In order of preference.
- Döner Kebab
Many of you will be outraged to know that before I ventured on my year abroad to Berlin I had never consumed a kebab in my life. I know what you are thinking. Having seen greasy large brown slaps of meat being twisted around on a stick and heard that döners in Leeds are “regrettable”, I just never bothered. Until now…
Alas, a young, inexperienced kebab virgin stood in line at Mustafas Gemüse Kebab. This shed like structure had a large queue. After an hour and a half wait in sub-degree temperatures, I had lost all hope. Hangry Anna had arrived. ‘I don’t even like kebabs’ I exclaimed to my two-enthusiastic kebab-experts – how wrong I was.
Armed with beer in one hand and €2.90 in the other I ordered my kebab. My face and hands were pressed up against the glass. Whilst they toasted the wrap in garlic butter, succulent meat was carefully sliced off a red-pepper infused hunk of chicken. The wrap was then filled with fresh salad, an assortment of roasted veg, three special sauces (2 creamy, 1 spicy). The juicy seasoned chicken was then tossed in with a sprinkle of feta and a squeeze of lemon juice. The explosion of flavours in this kebab is to this day indescribable.
These floury, eggy noodles of delight come in all shapes and sizes with all kinds of sauces. Spätzle is Germany’s combined answer to pasta, noodles and dumplings. Each piece is hand-crafted, giving each dish its own individuality. The noodle is then boiled and then fried in butter, to give it that soft crunchy texture.
What endlessly amazes me about spätzle, is the pure diversity of it. I first tried it in a gravy-like sauce to accompany schnitzel (see no. 4). Next I tried it in a cheese sauce with onions, ham and mushroom. Then, Spätzle Express delivered the mother of all spätzle: spinach infused shapes with pancetta, sage and rocket. I couldn’t recommend this dish more, and it is easy to make at home!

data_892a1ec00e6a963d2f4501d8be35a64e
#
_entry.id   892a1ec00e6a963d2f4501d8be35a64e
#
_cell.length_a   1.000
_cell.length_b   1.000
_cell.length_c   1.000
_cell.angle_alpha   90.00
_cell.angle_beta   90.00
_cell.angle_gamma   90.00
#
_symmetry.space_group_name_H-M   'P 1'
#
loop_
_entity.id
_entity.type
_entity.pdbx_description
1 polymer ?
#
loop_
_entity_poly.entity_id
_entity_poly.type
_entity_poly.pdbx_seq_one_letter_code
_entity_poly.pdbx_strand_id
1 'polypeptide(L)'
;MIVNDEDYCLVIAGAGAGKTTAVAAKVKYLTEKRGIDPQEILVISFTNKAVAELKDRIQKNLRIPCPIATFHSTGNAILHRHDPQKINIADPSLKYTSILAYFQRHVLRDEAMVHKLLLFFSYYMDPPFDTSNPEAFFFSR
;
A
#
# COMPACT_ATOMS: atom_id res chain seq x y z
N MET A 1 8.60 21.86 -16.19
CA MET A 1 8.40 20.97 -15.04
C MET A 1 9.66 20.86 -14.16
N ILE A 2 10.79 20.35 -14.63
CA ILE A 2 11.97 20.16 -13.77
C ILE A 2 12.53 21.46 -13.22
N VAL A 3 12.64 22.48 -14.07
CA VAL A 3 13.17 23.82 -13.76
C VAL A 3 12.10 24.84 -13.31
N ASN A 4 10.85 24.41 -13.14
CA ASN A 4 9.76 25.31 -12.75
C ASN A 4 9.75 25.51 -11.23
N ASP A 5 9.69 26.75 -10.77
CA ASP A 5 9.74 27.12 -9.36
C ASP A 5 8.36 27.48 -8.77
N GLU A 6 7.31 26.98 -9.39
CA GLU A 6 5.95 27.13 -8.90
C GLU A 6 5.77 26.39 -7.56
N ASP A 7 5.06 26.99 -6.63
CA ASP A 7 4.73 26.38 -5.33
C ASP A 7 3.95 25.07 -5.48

Germany is famous for its sausage or ‘Wurst’. Berlin is famous for its Currywurst, since the special sauce received a patent in 1959. I have never been a fan of curry, curry powder or curry sauce so I was incredibly apprehensive about my first German sausage.
It took me three months to make it to the queue for Curry 36. As I stood there, nerves took hold of me as I reminisced my awful encounters with curry. Having conquered my fear, I ordered a Currywurst. In front of me lay a sliced crispy seasoned sausage swimming in pureed tomato ketchup topped with paprika and curry like spices. This took sausages and ketchup to a whole new level – all for less than €2.
During my first weekend in Germany, I headed to a small town in the South. Here we sought out a famous Schnitzel restaurant. We feasted on spätzle and schnitzel: a fried, tenderized meat with breadcrumbs – we’ve all had it. It’s delicious.
Written by Anna Wirth – Berlin School of Economics and Law, Germany